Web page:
A short time later gas chambers were erected at camps outside Germany – Auschwitz-Birkenau, Sobibor, Matthausen are among the better known-where mass murder took on an assembly line character. The last act of indignity to those so brutally and unjustly put to death-without regard to age, gender, social standing, or religious affiliation-was cremation.

The Nazi system of KZ-Concentration Camps included hundreds of locations. While some were death factories, most were places of hard labour, starvation and emotional deprivation. While a small number of accounts have emerged over the years depicting tsaddikei umot ha’olam – Righteous Gentiles – and survivor accounts have verified that these events are historical and without a doubt have taken place, most of the population in Germany and the vast swath of Europe occupied by the Nazis and their allies was at best indifferent to the plight of the Jews.

The long night of horror ended on 8 May 1945 when Berlin finally fell as troops-British, Canadian, French, American, & South Africans from the west and Soviets from the east-met at Berlin’s Brandenburg Gate. The Nazi leadership was largely dead-often by suicide; others took refuge in South America, including Adolph Eichmann who was later arrested in Argentina and put to death after trial in Israel (see: Man in a Glass Booth, by Ralph Hochhuth; and The Banality of Evil, by Hannah Arendt).

The relatively few who survived the death camps and work camps were gathered and nourished, but reduced to living skeletons many perished quickly following their ordeal, while others finally succeeded in emigrating from Europe. Those who had no place to go found themselves trapped in Occupied Europe and became residents of DP Camps (displaced persons). Without proper identity papers and with no safe return to former homes, their anguish continued.

The plight of these refugees, along with those interned in process of illegal immigration in Cyprus, Mauritius and other places, was only relieved after the establishment of the State of Israel, where under the Law of Return many made their way to build a Jewish State.

Memorials to the Shoah, as the Jewish community knows this complete destruction, include Israel’s Yad Vashem, the arched shofarot in Johannesburg’s West Park Cemetery, and sites throughout cities and the countryside of Europe. Train stations, houses, quays, and ordinary buildings often bear inscriptions marking their role as places of deportation, degradation and death.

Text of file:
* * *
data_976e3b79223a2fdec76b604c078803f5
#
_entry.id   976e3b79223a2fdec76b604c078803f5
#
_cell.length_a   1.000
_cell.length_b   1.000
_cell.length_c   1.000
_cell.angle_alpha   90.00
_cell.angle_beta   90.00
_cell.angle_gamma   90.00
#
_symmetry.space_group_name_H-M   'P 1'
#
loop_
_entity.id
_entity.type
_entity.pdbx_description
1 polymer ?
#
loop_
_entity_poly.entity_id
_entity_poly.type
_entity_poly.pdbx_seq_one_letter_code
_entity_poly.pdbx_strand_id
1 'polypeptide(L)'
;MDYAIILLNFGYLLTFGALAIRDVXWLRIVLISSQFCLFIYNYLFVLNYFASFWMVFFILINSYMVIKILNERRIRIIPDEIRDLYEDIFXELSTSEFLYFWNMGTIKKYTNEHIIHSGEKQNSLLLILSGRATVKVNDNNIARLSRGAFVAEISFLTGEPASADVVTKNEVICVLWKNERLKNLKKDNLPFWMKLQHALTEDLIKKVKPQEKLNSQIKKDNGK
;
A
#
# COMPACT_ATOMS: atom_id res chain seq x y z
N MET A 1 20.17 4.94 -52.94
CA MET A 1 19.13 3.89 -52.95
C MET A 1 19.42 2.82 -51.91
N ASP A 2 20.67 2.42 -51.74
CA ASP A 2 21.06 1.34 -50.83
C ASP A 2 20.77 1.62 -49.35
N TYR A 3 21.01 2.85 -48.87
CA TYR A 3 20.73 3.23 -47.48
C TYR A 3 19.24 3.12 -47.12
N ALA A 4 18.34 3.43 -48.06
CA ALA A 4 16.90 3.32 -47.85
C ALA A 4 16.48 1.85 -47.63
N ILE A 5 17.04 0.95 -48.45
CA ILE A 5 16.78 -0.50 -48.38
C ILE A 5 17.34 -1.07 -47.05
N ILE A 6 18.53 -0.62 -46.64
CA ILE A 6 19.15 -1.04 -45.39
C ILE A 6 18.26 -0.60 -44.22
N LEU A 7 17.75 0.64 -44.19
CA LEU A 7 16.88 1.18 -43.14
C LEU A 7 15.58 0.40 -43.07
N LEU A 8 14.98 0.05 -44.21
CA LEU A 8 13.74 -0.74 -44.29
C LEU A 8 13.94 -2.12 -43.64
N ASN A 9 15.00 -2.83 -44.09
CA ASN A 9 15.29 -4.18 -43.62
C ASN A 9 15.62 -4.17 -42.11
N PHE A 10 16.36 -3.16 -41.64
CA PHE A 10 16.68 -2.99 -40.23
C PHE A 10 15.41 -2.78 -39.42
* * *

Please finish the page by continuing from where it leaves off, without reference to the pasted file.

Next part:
In more recent years, Holocaust museums and Memorials have been dedicated and draw large audiences in Washington, DC (US Holocaust Memorial Museum), Berlin, New York (Museum of Jewish Heritage), and the exhibition at Israel’s Yad Vashem has been completely revamped to a modern museum standard.

Although many of these museums were initially planned and envisioned as recording the fate of Polish Jewry alone, a broader and more historically accurate approach has been followed. Many memorial installations have faced substantial controversy, and millions of words have been written about the events, the victims, the survivors and the perpetrators. A recorded library of interviews with survivors bears the name of Steven Spielberg.

Early in the history of the State of Israel, 27 Nisan was designated as a day of memorial to the victims of Nazi hatred and terror. The date recalls the collapse in 1943 of the most important anti-Nazi uprising among the resisters-the Warsaw Ghetto Uprising. In Israel, at mid-morning, sirens sound throughout the country. Traffic stops, life is put on hold and for 3 minutes in that silence, the dead are remembered in hopefulness and solemnity. In Gates of Prayer a special service of commemoration recognized the enduring significance of these events for the Jewish community around the world.

“Never Again!” is a slogan that might well be attached to this moment of memorial: never again genocide, never again silence when others face destruction, never again a homeless and wandering Jewish people. But for all time the prophetic imperative of the quest for justice, for equality and an end to oppression.